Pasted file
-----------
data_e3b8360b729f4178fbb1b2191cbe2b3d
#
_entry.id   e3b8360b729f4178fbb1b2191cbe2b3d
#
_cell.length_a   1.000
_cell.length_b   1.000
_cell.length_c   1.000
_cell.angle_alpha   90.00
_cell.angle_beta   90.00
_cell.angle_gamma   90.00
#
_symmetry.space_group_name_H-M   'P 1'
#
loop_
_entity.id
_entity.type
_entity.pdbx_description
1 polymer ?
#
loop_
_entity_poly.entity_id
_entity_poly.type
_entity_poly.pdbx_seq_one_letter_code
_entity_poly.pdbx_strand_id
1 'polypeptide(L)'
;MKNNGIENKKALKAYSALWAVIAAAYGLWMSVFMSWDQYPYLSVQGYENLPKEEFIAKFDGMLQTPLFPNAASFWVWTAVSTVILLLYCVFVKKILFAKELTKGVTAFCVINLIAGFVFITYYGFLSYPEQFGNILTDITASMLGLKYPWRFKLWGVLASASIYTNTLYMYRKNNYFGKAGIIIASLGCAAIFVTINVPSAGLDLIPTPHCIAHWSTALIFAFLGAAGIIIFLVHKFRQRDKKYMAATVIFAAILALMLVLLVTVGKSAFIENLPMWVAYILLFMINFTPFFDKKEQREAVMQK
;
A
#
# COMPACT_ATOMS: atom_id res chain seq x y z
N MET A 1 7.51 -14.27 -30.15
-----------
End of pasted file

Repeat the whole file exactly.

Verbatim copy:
data_e3b8360b729f4178fbb1b2191cbe2b3d
#
_entry.id   e3b8360b729f4178fbb1b2191cbe2b3d
#
_cell.length_a   1.000
_cell.length_b   1.000
_cell.length_c   1.000
_cell.angle_alpha   90.00
_cell.angle_beta   90.00
_cell.angle_gamma   90.00
#
_symmetry.space_group_name_H-M   'P 1'
#
loop_
_entity.id
_entity.type
_entity.pdbx_description
1 polymer ?
#
loop_
_entity_poly.entity_id
_entity_poly.type
_entity_poly.pdbx_seq_one_letter_code
_entity_poly.pdbx_strand_id
1 'polypeptide(L)'
;MKNNGIENKKALKAYSALWAVIAAAYGLWMSVFMSWDQYPYLSVQGYENLPKEEFIAKFDGMLQTPLFPNAASFWVWTAVSTVILLLYCVFVKKILFAKELTKGVTAFCVINLIAGFVFITYYGFLSYPEQFGNILTDITASMLGLKYPWRFKLWGVLASASIYTNTLYMYRKNNYFGKAGIIIASLGCAAIFVTINVPSAGLDLIPTPHCIAHWSTALIFAFLGAAGIIIFLVHKFRQRDKKYMAATVIFAAILALMLVLLVTVGKSAFIENLPMWVAYILLFMINFTPFFDKKEQREAVMQK
;
A
#
# COMPACT_ATOMS: atom_id res chain seq x y z
N MET A 1 7.51 -14.27 -30.15